Hyakunin Isshu: poem 57 (Murasaki Shikibu)

Long last we meet, only for me to leave hurriedly, for I could not recognize you, like the moon hidden behind the clouds.


The lady-in-waiting...
Murasaki Shikibu (c. 973 - c. 1014 or 1025), known as Lady Murasaki in English, was born in Fujiwara family and might have been Fujiwara no Takako, who was mentioned in a court in 1007 as an imperial lady-in-waiting but her name, as well as names of many other women, is not known and can only be guessed.

As a child Takako was very intelligent and even learned more quickly than her brother. Her father was lamenting how happy he would have been if she was a boy, but she was allowed to study with her brother and even learn some Chinese classics, which were considered improper for females at the time.

In her early twenties, which was rather late for the period, she got married to her father's friend Fujiwara no Nobutaka and her only daughter, Keishi (Lady Kataiko), later known as Daini no Sanmi (poem 58), was born in (probably) 999. After the death of her husband in 1001, she became a lady-in-waiting for empress Shoshi. Her diary evidences that she exchanged poetry with Fujiwara no Michinaga, leading to speculation that the two might have been lovers. Anyway, there's no real evidence that she was brought to court as Michinaga's concubine and it is more likely that she was brought there to educate his daughter, empress Shoshi.

In the court, according to her diary, The Diary of Lady Murasaki (Murasaki Shikibu Nikki), which she kept for two years, most likely 1008-1010, she was nicknamed 'Murasaki' (purple wisteria, wisteria coming from her family name Fujiwara) after a character in The Tale of Genji, which is one of the earliest novels in human history, also a piece Murasaki Shikibu is best known for. Shikibu in her name refers to her father's position in the Bureau of Ceremony (shikibu-sho).

... and the moon behind the clouds
The interpretations of this poem differ depending on whether we take the headnote in Murasaki Shikibu kashū (collection of poems) to be written by herself or not. The note says that she had known someone as a child and briefly met that person, who hurriedly left, as if going after the moon - like the moon hidden behind the clouds. The person is believed to be a woman, whom the poet compares to the moon. Then, the poem, even though it sounds like a love poem, uta koi, would be a poem about an old friend.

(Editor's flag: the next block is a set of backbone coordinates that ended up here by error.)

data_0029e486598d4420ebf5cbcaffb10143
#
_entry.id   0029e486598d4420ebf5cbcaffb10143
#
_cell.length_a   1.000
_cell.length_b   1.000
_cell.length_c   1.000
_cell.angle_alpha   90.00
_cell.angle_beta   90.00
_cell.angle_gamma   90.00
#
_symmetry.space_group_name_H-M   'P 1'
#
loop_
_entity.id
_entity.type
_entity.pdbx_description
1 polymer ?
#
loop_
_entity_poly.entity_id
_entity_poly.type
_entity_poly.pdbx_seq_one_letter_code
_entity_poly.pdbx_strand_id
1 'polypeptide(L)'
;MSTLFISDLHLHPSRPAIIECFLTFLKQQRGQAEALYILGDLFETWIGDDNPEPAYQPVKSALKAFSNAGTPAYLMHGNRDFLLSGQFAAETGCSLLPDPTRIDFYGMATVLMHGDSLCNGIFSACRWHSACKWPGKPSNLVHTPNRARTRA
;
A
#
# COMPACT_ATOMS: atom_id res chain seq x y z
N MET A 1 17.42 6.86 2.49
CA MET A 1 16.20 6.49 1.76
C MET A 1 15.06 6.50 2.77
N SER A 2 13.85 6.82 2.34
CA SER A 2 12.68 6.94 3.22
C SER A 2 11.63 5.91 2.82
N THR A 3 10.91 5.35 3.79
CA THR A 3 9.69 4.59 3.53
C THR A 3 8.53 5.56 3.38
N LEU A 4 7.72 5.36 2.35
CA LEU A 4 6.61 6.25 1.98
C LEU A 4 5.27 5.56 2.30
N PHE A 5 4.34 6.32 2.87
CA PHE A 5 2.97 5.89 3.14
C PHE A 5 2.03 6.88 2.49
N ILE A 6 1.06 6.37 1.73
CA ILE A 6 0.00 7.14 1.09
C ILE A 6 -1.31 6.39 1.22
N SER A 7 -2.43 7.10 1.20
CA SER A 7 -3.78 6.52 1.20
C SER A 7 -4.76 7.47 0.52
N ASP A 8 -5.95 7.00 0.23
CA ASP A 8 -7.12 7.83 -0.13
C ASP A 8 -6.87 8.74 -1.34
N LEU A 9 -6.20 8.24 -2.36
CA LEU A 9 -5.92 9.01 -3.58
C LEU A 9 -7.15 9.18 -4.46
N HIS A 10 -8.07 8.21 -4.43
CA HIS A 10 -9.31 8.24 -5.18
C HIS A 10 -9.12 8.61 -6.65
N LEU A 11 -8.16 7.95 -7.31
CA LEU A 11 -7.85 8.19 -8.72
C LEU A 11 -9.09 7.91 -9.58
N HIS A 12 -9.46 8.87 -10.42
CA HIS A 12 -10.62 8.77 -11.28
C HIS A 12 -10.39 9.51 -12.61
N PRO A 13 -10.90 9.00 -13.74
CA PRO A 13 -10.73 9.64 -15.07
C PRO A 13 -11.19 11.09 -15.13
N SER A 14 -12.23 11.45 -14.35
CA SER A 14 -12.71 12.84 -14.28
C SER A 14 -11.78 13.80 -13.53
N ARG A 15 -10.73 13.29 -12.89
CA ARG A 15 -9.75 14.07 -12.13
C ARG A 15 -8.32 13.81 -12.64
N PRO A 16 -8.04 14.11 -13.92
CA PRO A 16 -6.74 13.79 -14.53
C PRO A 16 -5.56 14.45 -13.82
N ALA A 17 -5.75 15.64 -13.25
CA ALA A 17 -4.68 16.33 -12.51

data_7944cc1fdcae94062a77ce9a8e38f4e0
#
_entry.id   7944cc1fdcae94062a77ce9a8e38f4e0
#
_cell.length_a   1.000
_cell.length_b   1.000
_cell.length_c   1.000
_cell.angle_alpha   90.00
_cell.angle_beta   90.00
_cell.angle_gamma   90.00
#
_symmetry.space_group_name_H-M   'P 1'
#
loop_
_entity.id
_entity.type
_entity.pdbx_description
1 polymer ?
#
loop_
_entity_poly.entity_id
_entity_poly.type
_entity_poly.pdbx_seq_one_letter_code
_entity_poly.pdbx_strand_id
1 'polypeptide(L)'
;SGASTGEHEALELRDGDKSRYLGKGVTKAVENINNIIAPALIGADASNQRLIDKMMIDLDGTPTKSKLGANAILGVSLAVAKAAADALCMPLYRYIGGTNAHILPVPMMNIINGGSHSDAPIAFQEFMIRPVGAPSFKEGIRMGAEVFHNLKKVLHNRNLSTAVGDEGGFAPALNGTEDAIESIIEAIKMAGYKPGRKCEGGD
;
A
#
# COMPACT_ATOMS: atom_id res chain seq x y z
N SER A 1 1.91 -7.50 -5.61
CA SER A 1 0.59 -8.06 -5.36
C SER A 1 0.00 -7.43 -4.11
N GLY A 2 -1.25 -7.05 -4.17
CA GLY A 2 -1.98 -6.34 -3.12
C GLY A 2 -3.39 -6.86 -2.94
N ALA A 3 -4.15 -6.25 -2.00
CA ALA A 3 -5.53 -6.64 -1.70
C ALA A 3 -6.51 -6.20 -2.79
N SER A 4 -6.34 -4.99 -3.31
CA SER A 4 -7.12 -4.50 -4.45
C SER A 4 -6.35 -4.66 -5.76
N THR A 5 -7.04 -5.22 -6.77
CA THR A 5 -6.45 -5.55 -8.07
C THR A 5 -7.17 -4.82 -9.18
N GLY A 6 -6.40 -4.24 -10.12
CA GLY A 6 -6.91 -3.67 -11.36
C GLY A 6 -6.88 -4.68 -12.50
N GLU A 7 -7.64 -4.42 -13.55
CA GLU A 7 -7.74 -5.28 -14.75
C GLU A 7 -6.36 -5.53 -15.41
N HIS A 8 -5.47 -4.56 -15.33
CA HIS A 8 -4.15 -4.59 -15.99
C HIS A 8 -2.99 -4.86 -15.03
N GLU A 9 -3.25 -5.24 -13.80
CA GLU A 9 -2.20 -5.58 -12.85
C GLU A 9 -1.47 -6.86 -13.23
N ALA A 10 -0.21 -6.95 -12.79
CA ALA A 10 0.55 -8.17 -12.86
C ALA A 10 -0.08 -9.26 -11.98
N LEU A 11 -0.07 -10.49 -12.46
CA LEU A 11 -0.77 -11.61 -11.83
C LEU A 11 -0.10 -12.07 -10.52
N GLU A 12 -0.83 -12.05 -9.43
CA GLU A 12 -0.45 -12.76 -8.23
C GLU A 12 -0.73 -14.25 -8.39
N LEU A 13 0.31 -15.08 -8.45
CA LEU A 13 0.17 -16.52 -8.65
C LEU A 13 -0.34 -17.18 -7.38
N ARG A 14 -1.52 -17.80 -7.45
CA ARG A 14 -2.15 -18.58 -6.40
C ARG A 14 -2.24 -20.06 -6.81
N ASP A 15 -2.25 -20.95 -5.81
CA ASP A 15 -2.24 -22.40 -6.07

Giving a pleasant translation of this poem is impossible. The connotations of many words are so delicate and have so many meanings, that you can't put everything to one place. Just look at the examples. Meguriaite has a meaning of 'meet by chance' but can also mean 'partners on a pilgrimage'. Sore to mo is 'if it were/as if' and sore tomo is 'one-time friend'. Kakure nishi can mean 'had hidden' or 'western refuge', while nishi means 'the two' and kumogakure means ‘disappearance’. This poem, just like some other poems in the Hyakunin Isshu, was read differently depending on time. In some versions from Edo period or later, the last line reads yowa no tsuki ka na (moon at midnight), instead of yowa no tsukikage (the moon's ligh/silhouette). If you know a bit of hiragana, notice this part in the poem written above and the poem below, written in kana. The second one uses tsuki ka na.

The translations might greatly vary because of the interpretation the translator chose and the poem which he had as the original one. Some translations even mention a male person that Murasaki Shikibu saw, not a female like some others believe, and it comes from the diary note mentioned earlier.

But with all the things said, this poem is probably the most rafined in the anthology, both complex and ambiguous.

Chouyaku Chihayafuru
The interpretation of this poem in Chihayafuru is probably the best clue of how Chihaya feels about Arata. The poem that sounds like a love poem, yet it is a poem about an old friend.
"Long last we meet... It seems to fit Arata. Whenever I get to meet him, he has to leave right away. It sounds like a love poem, but this poem is about a girl who was her [Murasaki Shikibu's] childhood friend... It fits perfectly." Chihaya, episode 20
In karuta this poem is one of the so-called "Mu Su Me Fu Sa Ho Se" [むすめふさほせ] cards, or simply first-syllable cards.


Meguri aite
Mishi ya sore to mo
Wakanu ma ni
Kumo-gakure ni shi
Yowa no tsuki ka na

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